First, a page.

So, there stands the Savyo Goiseau enrobing machine, with a mechanical feeder, which he doesn’t use. “I prefer to feed the line by hand. That way I know each piece will be right.” There is a Stephan mixer, which emulsifies the chocolate mixture, and most vitally, takes out all the air. This means Haas chocolates can, and are, made with no preservatives, stabilizers, or chemicals of any sort. 100% fresh, 100% natural. There is a “guitar”, for cutting the ganaches (centres), a day of crystallization, then the enrobing. The extra day allows the centre to hold the chocolate better. There is a truffle-filling machine as well, “hygienic and efficient. I love it.” The chocolate-making schedule is concise, because that is of course only a part of Thomas’s day.

He makes product for Senses Bakery in Vancouver, and all the desserts for Diva at the Metropolitan Hotel. There, he builds a plate consisting of chocolate cake, white chocolate top, chocolate drizzle, chocolate sorbet, and guess what the shavings are made of? He explains the process: “I worked for a chef in Switzerland once, who was really crazy about making the plate. I think it got in the way of the flavours, actually. So for me, it is important to stay simple, pleasing to look at but never interfering with the flavours.” And what flavours. The various versions of chocolate are all different, in texture, sweetness, even temperature, forming a massively pleasing assault on the palate. Impossible not to eat the whole thing.

There is a glass of jelly topped with coconut panna cotta, but not just any jelly. It is raspberry, steamed for days to release its essence, which is vividly there when you eat it. Or Pina Colada on a plate; pineapple, coconut, rum, juice gellée, coconut granité, coconut wafer. An instant classic that is being done all over the world, now. Or Black Forest cake in a glass. “You need to be creative, without screwing it up. So, you need to know the rules, the techniques, first. Then you can use your imagination, and make things happen.” Anthony Gismondi, Canadian wine writer, tells the story of a Four Seasons dinner for the CEO of Veuve Cliquot Champagne. “The dessert was a flourless chocolate cake, but they served the head table cakes that had an exact replica, colour and shape, of the Veuve Cliquot label. We were all amazed. But then the rest of the tables were given the same thing. Seventy-five cakes, all done that way, absolutely perfect. Just amazing. The people from Veuve said they’d never had such a special dessert.”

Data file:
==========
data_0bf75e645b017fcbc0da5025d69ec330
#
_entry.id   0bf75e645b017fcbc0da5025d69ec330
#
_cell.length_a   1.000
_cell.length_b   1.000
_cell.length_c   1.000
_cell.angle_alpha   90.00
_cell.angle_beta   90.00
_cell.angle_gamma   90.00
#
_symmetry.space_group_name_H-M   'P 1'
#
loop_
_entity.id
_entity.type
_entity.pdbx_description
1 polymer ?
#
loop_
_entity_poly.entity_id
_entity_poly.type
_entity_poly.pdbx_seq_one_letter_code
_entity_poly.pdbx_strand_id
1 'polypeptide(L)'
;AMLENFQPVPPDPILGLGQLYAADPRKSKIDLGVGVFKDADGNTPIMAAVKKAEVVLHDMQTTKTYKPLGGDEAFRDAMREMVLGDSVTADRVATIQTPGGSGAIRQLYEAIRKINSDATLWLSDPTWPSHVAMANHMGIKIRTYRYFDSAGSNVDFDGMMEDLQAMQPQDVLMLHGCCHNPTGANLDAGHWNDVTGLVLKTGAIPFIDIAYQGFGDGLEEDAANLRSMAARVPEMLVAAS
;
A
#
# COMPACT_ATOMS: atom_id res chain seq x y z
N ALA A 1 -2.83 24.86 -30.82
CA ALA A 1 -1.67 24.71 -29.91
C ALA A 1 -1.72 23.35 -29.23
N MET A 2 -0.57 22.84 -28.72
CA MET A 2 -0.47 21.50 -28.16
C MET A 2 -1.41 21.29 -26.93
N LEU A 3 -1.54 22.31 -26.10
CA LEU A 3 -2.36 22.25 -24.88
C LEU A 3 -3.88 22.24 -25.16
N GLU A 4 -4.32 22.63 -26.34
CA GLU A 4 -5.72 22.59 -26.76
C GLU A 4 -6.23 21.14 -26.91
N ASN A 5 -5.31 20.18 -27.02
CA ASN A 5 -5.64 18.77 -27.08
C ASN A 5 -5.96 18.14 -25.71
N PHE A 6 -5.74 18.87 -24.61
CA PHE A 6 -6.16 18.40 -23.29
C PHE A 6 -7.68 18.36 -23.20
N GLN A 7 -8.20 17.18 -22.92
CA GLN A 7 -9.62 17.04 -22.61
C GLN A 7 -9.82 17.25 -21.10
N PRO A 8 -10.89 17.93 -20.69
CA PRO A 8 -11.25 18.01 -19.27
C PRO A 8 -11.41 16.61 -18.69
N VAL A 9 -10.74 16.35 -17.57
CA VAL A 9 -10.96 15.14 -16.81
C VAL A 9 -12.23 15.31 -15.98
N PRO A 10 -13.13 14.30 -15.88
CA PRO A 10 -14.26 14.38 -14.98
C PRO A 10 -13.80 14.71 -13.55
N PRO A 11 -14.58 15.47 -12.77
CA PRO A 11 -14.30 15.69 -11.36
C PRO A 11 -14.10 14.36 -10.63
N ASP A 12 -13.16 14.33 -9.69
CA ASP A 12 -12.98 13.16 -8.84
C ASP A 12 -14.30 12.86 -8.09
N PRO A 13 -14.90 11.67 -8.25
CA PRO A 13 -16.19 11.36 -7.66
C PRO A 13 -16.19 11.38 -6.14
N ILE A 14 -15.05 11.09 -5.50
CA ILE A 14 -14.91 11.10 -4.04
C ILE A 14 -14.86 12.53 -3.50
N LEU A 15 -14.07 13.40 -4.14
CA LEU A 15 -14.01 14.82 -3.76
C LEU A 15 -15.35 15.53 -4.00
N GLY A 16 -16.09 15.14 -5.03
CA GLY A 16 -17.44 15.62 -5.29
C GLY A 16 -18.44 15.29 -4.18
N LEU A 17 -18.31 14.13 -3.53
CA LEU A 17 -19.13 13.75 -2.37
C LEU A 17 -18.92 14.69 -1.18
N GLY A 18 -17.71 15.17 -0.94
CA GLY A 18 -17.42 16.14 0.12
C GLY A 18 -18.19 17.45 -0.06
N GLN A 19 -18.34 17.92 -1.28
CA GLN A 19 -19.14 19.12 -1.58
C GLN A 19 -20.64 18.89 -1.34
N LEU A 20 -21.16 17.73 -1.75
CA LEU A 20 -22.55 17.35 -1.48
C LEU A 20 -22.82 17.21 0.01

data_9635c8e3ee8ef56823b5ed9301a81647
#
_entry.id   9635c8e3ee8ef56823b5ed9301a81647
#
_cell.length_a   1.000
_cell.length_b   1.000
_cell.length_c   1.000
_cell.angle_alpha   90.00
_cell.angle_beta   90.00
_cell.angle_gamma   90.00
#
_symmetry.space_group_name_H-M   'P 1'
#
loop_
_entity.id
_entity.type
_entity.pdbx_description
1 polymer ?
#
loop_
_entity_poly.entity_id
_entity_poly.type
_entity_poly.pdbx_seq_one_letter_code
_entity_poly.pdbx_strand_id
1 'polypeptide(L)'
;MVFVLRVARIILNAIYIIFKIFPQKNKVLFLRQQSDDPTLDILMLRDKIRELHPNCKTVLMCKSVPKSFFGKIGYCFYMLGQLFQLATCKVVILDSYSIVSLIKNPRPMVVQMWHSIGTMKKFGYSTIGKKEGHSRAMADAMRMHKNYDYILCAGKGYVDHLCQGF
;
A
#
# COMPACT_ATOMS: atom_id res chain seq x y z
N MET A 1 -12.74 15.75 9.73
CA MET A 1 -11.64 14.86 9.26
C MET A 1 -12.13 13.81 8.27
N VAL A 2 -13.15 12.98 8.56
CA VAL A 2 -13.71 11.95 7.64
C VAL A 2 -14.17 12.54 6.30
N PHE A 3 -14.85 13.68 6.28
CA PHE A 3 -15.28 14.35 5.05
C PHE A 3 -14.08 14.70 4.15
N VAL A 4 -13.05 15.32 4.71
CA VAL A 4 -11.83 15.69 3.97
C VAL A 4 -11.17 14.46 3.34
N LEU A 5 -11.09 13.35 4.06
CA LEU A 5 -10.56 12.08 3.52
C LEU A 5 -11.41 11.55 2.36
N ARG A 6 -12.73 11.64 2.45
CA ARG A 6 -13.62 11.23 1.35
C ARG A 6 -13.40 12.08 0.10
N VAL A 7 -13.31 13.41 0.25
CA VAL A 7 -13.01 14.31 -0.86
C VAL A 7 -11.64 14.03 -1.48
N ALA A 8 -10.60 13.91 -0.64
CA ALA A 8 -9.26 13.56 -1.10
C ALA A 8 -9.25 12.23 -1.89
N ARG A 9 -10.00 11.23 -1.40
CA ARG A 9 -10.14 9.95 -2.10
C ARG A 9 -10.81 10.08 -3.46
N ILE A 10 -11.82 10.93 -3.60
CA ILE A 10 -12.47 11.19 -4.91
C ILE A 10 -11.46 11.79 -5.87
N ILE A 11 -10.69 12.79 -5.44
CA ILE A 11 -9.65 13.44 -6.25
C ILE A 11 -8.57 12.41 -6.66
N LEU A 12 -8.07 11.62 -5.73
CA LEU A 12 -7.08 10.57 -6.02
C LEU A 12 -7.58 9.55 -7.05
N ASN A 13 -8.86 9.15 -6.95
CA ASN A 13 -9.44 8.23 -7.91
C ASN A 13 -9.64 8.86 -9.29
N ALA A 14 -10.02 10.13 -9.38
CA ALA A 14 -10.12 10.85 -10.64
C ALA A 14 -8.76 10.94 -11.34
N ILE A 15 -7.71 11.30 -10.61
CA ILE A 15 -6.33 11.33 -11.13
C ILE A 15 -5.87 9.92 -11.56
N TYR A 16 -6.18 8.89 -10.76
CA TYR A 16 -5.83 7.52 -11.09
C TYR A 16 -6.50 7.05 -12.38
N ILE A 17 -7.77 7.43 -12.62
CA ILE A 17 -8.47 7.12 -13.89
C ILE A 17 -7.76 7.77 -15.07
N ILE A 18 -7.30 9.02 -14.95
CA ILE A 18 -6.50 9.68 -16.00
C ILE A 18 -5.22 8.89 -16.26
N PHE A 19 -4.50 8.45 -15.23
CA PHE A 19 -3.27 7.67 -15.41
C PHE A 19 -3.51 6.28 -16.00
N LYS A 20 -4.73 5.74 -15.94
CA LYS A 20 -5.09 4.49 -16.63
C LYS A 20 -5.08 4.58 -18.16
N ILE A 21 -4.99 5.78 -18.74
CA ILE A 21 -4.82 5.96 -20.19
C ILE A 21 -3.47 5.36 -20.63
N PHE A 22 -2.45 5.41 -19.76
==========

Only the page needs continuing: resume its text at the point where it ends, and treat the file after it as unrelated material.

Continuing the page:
His day often doesn’t end until the desserts roll out at Diva, around 10 p.m. or so. So it is a pretty exhausting regimen, and all done at the highest levels, and with a lot of fun thrown in. But at the centre of it, Thomas has a simple philosophy. “You can’t work at 70 percent in one place, and then turn it on, to 100 percent, somewhere else. You have to work hard all the time. This is what I did, from 16 on. The passion develops later, and you choose your own luck.” If you have the opportunity, try for yourself. But having had the distinct pleasure of tasting many dozens of Thomas Haas desserts, I’m willing to gently suggest to him, and to you, that it doesn’t look, or taste, like luck at all.